Ashok Leyland margins surprise positively; lower realisation and higher costs severely dent Ambuja’s profitability; ACC margins are at historical lows; TCS delivers best volume growth in 21 quarters; Canara Bank asset quality steady; Hindustan Zinc’s realisations better than expected
ASHOK LEYLAND Q2
Net sales: Rs27.14 billion (expected range Rs24.89 billion-Rs28.35 billion)
Net profit: Rs1.67 billion (expected range Rs1.34 billion-Rs2.09 billion)
CANARA BANK Q2
NII: Rs20.03 billion (expected range Rs17.06 billion-Rs18.2 billion)
Net profit: Rs10.08 billion (expected range Rs6.38 billion-Rs10.36 billion)
HINDUSTAN ZINC Q2
Net sales: Rs22.01 billion (expected range Rs19.93 billion-Rs22.34 billion)
Net profit: Rs9.5 billion (expected range Rs8.64 billion-Rs10.24 billion)
Net sales: Rs16.37 billion (expected range Rs16.60 billion-Rs18.32 billion)
Net profit: Rs1 billion (expected range Rs1.72 billion-Rs2.64 billion)
AMBUJA CEMENTS Q3
Net sales: Rs15.64 billion (expected rangeRs15.50 billion-Rs16.27 billion)
Net profit: Rs1.52 billion (expected rangeRs1.60 billion-Rs2.77 billion)
Net sales: Rs92.86 billion (expected range Rs87.44 billion-Rs89.04 billion)
Net sales: $2 billion (expected range $1.88 billion-$1.93 billion)
Net profit: Rs21.07 billion (expected range Rs19.52 billion-Rs25.90 billion)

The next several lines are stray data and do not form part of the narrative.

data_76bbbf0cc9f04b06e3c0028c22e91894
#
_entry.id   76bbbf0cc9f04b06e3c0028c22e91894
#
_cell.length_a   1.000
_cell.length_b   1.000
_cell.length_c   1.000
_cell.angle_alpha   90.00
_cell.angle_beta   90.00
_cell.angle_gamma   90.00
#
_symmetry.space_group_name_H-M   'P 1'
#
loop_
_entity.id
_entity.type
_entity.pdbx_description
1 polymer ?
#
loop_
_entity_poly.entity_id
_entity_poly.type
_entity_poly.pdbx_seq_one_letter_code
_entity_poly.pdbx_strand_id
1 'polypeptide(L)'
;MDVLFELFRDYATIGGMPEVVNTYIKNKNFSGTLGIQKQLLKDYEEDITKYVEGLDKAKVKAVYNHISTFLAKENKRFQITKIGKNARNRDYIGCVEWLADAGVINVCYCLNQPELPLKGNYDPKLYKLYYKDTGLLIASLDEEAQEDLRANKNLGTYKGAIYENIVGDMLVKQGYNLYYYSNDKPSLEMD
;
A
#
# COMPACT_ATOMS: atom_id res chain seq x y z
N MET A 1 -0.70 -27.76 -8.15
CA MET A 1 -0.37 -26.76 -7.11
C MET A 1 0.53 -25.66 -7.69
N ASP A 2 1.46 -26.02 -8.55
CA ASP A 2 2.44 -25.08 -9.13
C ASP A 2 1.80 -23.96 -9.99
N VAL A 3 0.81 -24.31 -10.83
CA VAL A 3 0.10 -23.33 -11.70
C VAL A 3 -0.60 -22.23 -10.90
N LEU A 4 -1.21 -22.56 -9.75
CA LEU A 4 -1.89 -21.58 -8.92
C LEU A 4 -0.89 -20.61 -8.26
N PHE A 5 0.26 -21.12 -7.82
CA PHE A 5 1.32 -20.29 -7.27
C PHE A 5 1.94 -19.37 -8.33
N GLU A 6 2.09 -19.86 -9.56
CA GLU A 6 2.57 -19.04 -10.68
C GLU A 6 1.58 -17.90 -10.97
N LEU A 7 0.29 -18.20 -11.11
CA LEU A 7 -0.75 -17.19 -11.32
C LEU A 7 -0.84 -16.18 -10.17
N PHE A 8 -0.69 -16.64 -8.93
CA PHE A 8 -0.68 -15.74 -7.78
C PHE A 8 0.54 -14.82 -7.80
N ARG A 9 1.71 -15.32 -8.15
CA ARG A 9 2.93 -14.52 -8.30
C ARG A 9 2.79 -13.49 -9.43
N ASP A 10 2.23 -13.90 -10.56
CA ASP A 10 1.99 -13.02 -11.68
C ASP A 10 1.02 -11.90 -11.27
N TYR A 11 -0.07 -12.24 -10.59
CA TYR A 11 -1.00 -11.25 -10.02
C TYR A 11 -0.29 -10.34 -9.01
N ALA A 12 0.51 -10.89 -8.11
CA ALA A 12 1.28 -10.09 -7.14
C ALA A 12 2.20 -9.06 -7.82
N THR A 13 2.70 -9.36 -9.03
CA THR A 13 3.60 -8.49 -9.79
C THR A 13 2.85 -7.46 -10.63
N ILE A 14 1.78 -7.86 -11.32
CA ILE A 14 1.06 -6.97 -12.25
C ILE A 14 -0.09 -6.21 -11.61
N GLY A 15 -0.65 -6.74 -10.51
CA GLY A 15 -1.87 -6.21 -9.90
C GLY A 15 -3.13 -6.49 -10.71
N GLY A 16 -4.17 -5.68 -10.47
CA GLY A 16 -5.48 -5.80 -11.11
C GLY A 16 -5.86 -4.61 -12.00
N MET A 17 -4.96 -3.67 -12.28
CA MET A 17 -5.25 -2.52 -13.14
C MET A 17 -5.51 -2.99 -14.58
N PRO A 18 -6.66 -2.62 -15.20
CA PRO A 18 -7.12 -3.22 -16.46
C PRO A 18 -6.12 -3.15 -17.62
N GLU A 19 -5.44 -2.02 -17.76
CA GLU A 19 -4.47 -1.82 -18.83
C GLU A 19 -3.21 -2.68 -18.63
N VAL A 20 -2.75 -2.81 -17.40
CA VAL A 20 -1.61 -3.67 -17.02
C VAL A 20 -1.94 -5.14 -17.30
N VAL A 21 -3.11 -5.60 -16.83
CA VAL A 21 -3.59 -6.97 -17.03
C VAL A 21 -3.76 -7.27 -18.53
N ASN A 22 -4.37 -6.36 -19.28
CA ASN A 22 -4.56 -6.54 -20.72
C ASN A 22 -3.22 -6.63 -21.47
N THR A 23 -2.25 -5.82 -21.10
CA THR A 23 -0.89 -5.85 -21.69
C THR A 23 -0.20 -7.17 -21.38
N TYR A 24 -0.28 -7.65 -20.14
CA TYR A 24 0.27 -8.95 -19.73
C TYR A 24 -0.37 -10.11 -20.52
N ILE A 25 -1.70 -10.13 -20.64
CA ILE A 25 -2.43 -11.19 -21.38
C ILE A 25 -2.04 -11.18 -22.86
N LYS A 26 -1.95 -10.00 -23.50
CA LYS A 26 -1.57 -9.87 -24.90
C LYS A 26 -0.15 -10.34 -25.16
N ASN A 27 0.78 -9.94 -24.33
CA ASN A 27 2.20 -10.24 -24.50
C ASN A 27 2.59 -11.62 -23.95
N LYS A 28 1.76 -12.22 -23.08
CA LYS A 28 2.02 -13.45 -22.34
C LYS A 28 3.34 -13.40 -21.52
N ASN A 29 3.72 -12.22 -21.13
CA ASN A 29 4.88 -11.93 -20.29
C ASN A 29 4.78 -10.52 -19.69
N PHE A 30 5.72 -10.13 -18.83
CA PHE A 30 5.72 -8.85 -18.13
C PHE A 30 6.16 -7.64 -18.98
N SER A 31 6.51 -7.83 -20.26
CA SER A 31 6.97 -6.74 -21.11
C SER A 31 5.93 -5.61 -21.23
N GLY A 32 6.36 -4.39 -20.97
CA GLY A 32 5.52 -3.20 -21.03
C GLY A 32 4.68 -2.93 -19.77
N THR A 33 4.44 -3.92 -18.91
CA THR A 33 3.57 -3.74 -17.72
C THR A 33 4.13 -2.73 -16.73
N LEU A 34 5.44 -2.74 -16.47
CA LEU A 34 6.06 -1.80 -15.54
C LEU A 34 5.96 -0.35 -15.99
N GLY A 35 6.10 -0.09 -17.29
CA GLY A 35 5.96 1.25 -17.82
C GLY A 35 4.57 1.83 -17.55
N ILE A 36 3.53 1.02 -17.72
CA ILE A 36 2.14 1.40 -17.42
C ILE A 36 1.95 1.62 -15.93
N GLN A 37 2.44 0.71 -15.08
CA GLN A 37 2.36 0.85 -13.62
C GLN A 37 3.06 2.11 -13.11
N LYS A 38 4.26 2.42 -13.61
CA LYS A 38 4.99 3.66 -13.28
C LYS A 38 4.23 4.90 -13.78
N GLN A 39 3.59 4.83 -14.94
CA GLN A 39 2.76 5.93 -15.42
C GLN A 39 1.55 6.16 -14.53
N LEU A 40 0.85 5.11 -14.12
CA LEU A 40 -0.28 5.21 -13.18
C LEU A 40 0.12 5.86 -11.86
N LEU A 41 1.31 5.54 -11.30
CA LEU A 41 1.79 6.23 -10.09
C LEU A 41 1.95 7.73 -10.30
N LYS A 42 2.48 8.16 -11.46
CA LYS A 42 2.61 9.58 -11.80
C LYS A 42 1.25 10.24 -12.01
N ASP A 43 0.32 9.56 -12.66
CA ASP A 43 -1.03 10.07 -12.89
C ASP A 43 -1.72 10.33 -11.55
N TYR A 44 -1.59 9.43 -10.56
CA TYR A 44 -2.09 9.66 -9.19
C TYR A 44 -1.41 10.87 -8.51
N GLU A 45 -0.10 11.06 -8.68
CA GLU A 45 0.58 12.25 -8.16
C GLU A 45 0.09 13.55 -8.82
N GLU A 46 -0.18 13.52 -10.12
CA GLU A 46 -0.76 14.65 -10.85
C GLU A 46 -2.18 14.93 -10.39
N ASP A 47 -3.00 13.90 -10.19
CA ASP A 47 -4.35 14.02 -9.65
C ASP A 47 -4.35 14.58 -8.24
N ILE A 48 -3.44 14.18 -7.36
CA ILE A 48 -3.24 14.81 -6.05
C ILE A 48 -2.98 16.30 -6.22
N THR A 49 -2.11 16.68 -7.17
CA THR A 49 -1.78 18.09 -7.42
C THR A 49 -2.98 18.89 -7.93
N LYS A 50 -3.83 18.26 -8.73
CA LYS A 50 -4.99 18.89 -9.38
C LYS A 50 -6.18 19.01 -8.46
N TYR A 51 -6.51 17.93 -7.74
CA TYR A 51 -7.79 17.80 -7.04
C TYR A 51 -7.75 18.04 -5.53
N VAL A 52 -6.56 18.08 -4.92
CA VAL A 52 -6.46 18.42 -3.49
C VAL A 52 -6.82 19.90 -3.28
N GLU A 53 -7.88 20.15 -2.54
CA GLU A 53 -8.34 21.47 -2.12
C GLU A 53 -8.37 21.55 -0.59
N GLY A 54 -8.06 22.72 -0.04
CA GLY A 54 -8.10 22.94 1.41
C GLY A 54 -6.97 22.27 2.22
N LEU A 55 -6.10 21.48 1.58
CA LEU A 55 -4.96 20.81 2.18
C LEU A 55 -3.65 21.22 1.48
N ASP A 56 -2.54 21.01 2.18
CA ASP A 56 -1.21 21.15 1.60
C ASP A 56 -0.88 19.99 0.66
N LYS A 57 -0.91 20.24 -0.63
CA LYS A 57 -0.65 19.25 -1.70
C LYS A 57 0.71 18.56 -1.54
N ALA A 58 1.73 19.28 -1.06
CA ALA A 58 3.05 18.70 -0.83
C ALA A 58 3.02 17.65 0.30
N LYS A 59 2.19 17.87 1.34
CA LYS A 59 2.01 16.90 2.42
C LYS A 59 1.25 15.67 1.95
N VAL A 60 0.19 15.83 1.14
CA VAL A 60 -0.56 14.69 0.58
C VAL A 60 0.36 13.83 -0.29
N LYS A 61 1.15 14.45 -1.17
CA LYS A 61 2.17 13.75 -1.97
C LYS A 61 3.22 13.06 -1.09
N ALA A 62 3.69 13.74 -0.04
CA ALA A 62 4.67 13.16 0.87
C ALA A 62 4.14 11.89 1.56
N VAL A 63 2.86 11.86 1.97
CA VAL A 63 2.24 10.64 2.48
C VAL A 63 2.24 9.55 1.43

(This article is based on secondary research. The report is for information only. None of the stock information, data and company information presented herein constitutes a recommendation or solicitation of any offer to buy or sell any securities. Investors must do their own research and due diligence before acting on any security. Some of the opinions expressed in this article are the author's own and may not necessarily represent those of Moneylife).
Tokyo: Observing that infrastructure deficit was posing a major constraint to India's growth, prime minister Manmohan Singh today said an outlay of over $1 trillion was envisaged for infrastructure projects during the next Five Year Plan beginning 2012 and invited Japanese firms to play a greater role in this endeavour, reports PTI.
Mr Singh said his government was determined to continue the economic reforms to create a favourable investment environment and facilitate higher capital inflows and push the reform of both direct and indirect taxes with the aim of unifying indirect taxes into a single Goods and Services Tax (GST) in due course.
Addressing a business luncheon attended by top business leaders from India and Japan, he noted that India's growth, which fell to 6.5% in 2008-09 because of the global economic recession, recovered to 7.4% in 2009-10 and is projected to be 8.5% in 2010-11.
He hoped that India will return to 9% growth in 2011-12.
"I am confident that strong fundamentals of the Indian economy will enable us to achieve our objective of double-digit growth in the coming decades," Mr Singh said.
Underlining that he was not underestimating "many challenges" that are faced in achieving such high level of growth, he said "We need to close the infrastructure deficit, especially in the power, transport and communication sectors.
"This is a major constraint on our development and we will give high priority to infrastructure development in the years ahead."
Mr Singh said that India's investment needs will be at least $1 trillion, part of which will come from within but "we expect Japanese companies to also provide their support."
He said during India's next Five Year Plan from 2012 to 2017 "we envisage financial outlays of over one trillion US dollars on infrastructure projects."